Top 10 consumer trends for 2015

Read time 3min 50sec
Eighty percent of consumers surveyed in the Ericsson report believe the smartphone will replace their wallet by 2020.
Eighty percent of consumers surveyed in the Ericsson report believe the smartphone will replace their wallet by 2020.

The Internet of things is one of the technology trends that started gaining traction in 2014. Ericsson ConsumerLab's annual report shows, going into 2015, consumers want technology and connectivity integrated into all facets of daily life - in everything from bathroom mirrors to sidewalks and medicine jars.

Michael Bj"orn, head of research at Ericsson ConsumerLab, says the cumulative effect of smartphones becoming part of mainstream society is astonishing. "As consumers, we try out new apps and keep the ones we think improve, enrich or even prolong our lives at such a rapid pace that we don't even notice that our attitudes and behaviours are changing faster than ever."

Every year, Ericsson ConsumerLab forecasts the top 10 consumer trends expected to characterise the year ahead in technology. The fourth edition of this report was born out of global research, with a special focus on smartphone owners aged 15 to 69 in Johannesburg, London, Mexico City, New York, Moscow, San Francisco, S^ao Paulo, Shanghai, Sydney and Tokyo - statistically representing the views of 85 million frequent Internet users.

These are the 10 hot consumer trends for 2015 and beyond:

1. The streamed future: Media use patterns are globalising. Viewers are shifting towards easy-to-use on-demand services that allow cross-platform access to video content. 2015 will be historic as more people will watch streamed video on a weekly basis than broadcast TV.

2. Helpful homes: Consumers show high interest in having home sensors that alert them to water and electricity issues, or when family members come and go.

3. Mind-sharing: New ways to communicate will continue to appear, offering us even more ways to keep in touch with our friends and family. Many smartphone owners would like to use a wearable device to communicate with others directly through thought - and believe this will be mainstream by 2020.

4. Smart citizens: The idea of smart cities is intriguing - but a lot of that intelligence may actually come about as a side-effect of the changing everyday behaviours of citizens. As the Internet makes us more informed, we are in turn making better decisions. Consumers believe traffic volume maps, energy use comparison apps and real-time water quality checkers will be mainstream by 2020.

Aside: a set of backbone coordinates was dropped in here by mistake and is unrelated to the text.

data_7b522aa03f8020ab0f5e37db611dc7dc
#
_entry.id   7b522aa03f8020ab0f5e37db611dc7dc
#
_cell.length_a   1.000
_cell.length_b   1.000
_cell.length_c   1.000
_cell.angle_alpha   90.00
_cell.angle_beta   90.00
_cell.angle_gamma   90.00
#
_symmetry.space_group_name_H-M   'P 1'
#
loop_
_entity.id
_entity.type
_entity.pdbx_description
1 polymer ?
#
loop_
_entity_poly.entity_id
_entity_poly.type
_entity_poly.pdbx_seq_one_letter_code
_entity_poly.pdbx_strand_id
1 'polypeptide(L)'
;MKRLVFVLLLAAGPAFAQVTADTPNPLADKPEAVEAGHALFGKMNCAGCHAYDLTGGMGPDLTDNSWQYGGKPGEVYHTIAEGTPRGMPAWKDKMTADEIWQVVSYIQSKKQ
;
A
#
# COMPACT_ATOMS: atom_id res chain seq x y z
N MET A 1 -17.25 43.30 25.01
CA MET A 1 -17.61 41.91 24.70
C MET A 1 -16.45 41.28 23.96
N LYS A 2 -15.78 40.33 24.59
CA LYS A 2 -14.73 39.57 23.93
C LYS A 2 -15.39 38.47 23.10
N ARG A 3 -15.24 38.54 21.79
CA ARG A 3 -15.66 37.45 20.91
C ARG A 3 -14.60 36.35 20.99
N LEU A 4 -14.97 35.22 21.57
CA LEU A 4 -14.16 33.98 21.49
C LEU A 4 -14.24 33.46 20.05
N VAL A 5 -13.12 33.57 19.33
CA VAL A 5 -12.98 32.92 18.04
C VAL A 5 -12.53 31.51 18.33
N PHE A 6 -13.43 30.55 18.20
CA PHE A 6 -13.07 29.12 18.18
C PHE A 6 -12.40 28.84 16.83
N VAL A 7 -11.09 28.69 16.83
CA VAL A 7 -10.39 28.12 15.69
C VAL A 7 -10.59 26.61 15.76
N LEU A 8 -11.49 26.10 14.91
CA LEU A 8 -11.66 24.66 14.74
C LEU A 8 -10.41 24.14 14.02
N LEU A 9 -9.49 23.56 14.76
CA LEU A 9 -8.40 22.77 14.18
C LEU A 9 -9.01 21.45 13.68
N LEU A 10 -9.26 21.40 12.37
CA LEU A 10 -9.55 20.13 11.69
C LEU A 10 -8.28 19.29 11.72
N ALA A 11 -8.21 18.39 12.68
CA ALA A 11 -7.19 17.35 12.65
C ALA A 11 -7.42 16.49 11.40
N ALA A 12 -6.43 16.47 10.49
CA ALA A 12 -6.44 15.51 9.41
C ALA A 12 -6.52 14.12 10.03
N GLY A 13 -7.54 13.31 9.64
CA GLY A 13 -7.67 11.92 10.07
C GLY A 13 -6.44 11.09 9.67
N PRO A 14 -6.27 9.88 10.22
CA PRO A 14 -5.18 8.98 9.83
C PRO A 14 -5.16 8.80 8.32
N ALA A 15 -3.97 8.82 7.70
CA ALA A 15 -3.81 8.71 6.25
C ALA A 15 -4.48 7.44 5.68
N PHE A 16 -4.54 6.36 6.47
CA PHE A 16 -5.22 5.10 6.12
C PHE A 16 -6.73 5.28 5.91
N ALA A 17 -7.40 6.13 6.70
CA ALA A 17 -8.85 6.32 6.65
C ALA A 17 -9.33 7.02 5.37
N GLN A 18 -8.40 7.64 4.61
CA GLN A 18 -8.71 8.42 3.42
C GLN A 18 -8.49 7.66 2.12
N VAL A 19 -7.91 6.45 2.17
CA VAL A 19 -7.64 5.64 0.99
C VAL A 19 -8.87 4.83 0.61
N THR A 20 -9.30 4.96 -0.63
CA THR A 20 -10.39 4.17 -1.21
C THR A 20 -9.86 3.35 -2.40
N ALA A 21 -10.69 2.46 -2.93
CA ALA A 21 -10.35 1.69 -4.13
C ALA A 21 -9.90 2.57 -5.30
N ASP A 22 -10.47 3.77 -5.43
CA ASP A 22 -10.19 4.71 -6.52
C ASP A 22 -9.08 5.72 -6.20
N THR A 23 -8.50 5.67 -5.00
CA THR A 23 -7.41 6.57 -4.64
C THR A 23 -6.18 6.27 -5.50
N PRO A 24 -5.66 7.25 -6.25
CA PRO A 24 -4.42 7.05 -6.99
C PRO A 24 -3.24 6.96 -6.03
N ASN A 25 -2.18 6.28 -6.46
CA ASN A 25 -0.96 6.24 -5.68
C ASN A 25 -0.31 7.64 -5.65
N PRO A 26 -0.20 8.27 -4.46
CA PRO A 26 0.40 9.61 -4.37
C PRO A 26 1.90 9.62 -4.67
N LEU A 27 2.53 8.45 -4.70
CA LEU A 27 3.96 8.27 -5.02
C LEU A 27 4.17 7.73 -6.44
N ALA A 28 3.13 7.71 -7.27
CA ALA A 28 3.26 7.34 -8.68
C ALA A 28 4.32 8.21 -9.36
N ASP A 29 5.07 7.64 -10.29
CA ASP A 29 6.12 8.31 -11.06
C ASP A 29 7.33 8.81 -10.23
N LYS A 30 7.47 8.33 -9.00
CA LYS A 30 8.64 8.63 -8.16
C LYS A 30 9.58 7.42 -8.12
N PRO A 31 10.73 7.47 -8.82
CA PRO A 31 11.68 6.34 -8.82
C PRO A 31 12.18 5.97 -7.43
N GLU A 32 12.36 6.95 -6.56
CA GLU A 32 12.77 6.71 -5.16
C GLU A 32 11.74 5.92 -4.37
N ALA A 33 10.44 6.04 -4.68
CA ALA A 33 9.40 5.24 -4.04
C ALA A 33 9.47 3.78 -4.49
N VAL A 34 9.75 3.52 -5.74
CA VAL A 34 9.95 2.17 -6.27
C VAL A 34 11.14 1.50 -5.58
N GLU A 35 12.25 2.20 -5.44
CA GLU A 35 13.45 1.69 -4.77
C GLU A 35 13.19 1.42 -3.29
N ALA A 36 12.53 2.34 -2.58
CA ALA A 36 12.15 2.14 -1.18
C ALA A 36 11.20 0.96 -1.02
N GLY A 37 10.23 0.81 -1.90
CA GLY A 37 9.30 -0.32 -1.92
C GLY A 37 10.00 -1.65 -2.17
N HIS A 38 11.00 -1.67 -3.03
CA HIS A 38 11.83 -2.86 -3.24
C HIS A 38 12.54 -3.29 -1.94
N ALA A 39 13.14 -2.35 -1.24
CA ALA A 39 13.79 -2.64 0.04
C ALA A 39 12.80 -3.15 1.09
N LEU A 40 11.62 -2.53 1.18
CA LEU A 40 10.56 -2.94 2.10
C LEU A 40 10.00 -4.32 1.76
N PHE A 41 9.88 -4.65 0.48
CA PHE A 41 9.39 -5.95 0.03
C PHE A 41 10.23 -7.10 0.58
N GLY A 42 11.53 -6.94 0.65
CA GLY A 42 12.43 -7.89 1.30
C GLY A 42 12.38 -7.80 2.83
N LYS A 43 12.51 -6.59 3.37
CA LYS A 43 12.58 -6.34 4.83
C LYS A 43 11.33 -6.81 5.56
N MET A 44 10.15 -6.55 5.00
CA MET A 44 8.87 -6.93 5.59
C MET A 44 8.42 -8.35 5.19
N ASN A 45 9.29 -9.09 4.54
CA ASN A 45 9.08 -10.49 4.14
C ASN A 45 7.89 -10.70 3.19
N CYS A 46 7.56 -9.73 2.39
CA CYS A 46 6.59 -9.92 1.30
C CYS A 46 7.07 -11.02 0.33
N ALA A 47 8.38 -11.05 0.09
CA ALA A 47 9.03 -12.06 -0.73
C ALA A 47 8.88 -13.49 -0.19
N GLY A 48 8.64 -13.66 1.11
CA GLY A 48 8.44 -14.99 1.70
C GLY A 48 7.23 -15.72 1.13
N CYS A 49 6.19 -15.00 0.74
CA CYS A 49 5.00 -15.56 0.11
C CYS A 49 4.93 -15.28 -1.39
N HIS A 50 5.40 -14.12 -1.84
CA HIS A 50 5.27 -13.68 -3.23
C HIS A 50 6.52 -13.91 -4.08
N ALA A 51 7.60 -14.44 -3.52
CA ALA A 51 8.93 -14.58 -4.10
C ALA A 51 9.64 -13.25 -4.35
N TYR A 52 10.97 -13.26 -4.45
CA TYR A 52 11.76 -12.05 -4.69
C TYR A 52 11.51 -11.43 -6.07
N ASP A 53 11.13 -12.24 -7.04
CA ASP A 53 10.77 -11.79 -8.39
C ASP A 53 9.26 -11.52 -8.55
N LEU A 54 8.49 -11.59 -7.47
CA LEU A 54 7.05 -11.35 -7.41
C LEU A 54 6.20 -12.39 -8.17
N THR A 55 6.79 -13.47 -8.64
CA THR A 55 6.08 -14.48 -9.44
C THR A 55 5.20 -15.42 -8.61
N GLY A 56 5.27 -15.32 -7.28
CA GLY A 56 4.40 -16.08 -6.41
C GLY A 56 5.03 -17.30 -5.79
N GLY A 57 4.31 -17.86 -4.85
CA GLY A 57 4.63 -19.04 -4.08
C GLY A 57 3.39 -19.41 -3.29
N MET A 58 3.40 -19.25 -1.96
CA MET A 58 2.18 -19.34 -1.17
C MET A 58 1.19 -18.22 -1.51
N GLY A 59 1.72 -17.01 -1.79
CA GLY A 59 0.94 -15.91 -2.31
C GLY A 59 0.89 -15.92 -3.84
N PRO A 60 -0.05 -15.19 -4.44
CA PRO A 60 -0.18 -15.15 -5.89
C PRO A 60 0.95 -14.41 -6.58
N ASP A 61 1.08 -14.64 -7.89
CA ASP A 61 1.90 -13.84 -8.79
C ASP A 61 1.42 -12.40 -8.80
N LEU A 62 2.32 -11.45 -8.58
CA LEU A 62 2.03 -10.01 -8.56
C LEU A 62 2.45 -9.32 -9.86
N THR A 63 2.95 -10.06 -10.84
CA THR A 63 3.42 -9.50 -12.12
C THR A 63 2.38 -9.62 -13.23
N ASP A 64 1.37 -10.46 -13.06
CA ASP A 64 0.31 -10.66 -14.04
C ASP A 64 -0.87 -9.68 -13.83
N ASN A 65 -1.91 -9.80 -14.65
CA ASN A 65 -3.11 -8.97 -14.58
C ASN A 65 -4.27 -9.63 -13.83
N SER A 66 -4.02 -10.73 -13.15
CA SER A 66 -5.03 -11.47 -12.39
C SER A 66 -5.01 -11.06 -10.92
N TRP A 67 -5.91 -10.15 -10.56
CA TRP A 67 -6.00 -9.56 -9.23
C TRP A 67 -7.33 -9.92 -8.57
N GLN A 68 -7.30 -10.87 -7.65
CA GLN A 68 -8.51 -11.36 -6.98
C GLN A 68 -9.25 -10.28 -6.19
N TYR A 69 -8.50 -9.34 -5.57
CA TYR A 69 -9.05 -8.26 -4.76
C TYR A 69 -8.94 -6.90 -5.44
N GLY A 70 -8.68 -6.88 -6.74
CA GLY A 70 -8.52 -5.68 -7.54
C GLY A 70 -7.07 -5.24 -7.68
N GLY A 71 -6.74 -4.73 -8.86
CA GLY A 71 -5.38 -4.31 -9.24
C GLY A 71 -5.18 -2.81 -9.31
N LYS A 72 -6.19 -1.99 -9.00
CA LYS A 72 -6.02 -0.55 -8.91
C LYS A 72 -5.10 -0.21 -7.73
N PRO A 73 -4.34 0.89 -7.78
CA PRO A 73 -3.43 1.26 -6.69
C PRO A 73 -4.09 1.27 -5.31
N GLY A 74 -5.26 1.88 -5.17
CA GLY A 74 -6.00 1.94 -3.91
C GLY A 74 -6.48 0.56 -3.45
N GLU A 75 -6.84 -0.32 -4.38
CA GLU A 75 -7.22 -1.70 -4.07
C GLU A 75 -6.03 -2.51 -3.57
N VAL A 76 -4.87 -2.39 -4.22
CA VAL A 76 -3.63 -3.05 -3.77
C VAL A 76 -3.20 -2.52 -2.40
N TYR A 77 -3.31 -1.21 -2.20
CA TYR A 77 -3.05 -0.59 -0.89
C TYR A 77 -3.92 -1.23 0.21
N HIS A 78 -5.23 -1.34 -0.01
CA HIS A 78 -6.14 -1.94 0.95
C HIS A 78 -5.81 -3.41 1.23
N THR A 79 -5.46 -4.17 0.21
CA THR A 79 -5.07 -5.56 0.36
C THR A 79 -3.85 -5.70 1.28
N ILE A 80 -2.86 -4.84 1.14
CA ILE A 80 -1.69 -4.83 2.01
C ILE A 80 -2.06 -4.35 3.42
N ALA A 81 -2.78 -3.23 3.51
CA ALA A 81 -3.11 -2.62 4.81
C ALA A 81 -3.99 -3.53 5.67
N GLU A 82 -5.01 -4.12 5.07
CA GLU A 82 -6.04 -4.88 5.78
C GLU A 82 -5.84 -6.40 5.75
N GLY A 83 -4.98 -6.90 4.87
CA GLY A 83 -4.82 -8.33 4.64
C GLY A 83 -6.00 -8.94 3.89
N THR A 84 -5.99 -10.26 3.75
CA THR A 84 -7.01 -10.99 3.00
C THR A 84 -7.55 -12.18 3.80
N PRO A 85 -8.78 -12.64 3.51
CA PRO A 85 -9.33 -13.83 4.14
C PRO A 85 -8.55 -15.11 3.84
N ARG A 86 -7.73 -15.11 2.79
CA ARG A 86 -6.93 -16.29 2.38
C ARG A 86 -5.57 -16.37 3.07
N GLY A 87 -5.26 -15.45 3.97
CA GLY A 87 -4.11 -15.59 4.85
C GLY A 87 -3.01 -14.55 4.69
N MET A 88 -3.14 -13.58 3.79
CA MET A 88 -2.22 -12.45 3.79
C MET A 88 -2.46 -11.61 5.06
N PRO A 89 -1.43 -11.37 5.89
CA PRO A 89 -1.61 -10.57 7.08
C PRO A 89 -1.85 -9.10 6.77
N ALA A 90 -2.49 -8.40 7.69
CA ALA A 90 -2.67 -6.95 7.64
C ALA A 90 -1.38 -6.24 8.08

5. The sharing economy: As the Internet enables people to efficiently share information with unprecedented ease, the idea of a sharing economy is potentially huge. Half of all smartphone owners are open to the idea of renting out their spare rooms, personal household appliances and leisure equipment, as it is convenient and can save money.

6. The digital wallet: 48% of smartphone owners would rather use their phone to pay for goods and services, and 80% believe the smartphone will replace their entire wallet by 2020.

7. My information: Although sharing information when there is a benefit is fine, smartphone owners see no point in making all of their actions open to anyone. Forty-seven percent of smartphone owners would like to be able to pay electronically without an automatic transfer of personal information. Fifty-six percent of smartphone owners would like all Internet communication to be encrypted.

8. Longer life: Smartphone owners see cloud-based services of various kinds giving them the potential to live healthier and longer lives. Jogging apps, pulse meters and plates that measure food are believed to help prolong our lives by up to two years per application.

9. Domestic robots: Consumers are welcoming the idea of having domestic robots that could help with everyday chores, and 64% also believe this will be common in households by 2020.

10. Children connect everything: Children will continue to drive the demand for a more tangible Internet, where the physical world is as connected as the screens of their devices. Forty-six percent of smartphone owners say children will expect all objects to be connected when they are older.

Ultimately, says Ericsson, consumers are becoming more comfortable with ideas that once seemed beyond imagination.

Login with